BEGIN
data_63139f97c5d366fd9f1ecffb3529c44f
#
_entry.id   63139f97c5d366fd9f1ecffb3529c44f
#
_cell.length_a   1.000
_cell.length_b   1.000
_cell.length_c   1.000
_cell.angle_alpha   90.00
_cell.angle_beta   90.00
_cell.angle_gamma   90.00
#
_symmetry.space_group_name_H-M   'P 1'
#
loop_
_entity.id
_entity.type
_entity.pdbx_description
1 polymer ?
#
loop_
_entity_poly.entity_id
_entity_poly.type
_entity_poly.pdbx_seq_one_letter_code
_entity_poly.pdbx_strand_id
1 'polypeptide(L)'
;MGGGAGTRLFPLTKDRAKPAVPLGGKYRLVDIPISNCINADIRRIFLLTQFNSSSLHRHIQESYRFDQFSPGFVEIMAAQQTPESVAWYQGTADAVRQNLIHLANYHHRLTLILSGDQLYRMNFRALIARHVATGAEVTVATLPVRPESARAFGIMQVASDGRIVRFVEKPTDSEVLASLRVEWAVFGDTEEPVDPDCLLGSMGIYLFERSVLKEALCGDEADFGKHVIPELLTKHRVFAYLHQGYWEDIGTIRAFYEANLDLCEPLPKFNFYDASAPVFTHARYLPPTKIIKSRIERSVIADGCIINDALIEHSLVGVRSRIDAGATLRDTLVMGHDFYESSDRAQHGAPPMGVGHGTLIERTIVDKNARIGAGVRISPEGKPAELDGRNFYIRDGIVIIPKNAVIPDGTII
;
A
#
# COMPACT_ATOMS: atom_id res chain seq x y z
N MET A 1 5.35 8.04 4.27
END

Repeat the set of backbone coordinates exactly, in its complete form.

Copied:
data_63139f97c5d366fd9f1ecffb3529c44f
#
_entry.id   63139f97c5d366fd9f1ecffb3529c44f
#
_cell.length_a   1.000
_cell.length_b   1.000
_cell.length_c   1.000
_cell.angle_alpha   90.00
_cell.angle_beta   90.00
_cell.angle_gamma   90.00
#
_symmetry.space_group_name_H-M   'P 1'
#
loop_
_entity.id
_entity.type
_entity.pdbx_description
1 polymer ?
#
loop_
_entity_poly.entity_id
_entity_poly.type
_entity_poly.pdbx_seq_one_letter_code
_entity_poly.pdbx_strand_id
1 'polypeptide(L)'
;MGGGAGTRLFPLTKDRAKPAVPLGGKYRLVDIPISNCINADIRRIFLLTQFNSSSLHRHIQESYRFDQFSPGFVEIMAAQQTPESVAWYQGTADAVRQNLIHLANYHHRLTLILSGDQLYRMNFRALIARHVATGAEVTVATLPVRPESARAFGIMQVASDGRIVRFVEKPTDSEVLASLRVEWAVFGDTEEPVDPDCLLGSMGIYLFERSVLKEALCGDEADFGKHVIPELLTKHRVFAYLHQGYWEDIGTIRAFYEANLDLCEPLPKFNFYDASAPVFTHARYLPPTKIIKSRIERSVIADGCIINDALIEHSLVGVRSRIDAGATLRDTLVMGHDFYESSDRAQHGAPPMGVGHGTLIERTIVDKNARIGAGVRISPEGKPAELDGRNFYIRDGIVIIPKNAVIPDGTII
;
A
#
# COMPACT_ATOMS: atom_id res chain seq x y z
N MET A 1 5.35 8.04 4.27